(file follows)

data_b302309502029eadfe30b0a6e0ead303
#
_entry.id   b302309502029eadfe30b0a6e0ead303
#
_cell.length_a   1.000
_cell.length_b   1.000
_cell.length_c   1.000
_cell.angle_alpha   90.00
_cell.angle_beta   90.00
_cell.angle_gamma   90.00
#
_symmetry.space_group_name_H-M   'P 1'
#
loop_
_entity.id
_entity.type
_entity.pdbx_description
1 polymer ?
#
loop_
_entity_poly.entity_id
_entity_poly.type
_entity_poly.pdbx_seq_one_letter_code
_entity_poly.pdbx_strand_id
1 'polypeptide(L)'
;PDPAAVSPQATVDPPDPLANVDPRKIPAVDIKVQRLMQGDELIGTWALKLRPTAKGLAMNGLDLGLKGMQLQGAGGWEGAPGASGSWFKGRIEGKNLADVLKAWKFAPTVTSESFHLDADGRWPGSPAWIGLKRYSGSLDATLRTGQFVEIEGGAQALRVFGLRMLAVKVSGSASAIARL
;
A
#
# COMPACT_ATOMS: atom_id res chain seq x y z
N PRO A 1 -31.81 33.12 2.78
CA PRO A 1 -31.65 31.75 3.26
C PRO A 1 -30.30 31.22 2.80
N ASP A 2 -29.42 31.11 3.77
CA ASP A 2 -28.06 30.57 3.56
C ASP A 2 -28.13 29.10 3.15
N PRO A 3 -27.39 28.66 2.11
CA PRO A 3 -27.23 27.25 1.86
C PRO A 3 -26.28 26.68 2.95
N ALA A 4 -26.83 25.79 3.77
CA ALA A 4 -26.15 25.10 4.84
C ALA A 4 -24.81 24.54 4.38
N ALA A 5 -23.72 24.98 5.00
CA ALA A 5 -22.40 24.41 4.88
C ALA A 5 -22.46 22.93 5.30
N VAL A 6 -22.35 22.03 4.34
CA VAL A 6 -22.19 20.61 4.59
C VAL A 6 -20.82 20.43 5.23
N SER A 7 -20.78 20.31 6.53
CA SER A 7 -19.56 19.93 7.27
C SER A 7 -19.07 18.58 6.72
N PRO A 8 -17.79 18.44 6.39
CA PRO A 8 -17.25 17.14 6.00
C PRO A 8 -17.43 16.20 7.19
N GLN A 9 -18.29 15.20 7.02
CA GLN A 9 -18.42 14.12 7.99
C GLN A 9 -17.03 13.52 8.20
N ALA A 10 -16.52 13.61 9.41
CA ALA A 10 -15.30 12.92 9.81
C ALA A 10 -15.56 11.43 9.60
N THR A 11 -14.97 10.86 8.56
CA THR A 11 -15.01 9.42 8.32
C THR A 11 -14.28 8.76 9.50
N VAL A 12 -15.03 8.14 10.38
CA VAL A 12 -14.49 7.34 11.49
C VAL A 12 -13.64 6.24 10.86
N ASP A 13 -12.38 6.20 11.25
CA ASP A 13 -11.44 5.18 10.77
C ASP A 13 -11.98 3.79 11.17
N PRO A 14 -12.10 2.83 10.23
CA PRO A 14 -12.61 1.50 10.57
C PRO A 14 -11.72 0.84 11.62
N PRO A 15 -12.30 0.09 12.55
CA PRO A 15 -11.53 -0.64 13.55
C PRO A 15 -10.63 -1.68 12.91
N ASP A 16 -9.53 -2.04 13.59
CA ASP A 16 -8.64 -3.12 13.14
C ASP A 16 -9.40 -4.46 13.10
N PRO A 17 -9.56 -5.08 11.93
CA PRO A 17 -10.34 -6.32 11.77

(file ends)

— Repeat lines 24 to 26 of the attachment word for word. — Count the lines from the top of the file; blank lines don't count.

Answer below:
_entity_poly.pdbx_strand_id
1 'polypeptide(L)'
;PDPAAVSPQATVDPPDPLANVDPRKIPAVDIKVQRLMQGDELIGTWALKLRPTAKGLAMNGLDLGLKGMQLQGAGGWEGAPGASGSWFKGRIEGKNLADVLKAWKFAPTVTSESFHLDADGRWPGSPAWIGLKRYSGSLDATLRTGQFVEIEGGAQALRVFGLRMLAVKVSGSASAIARL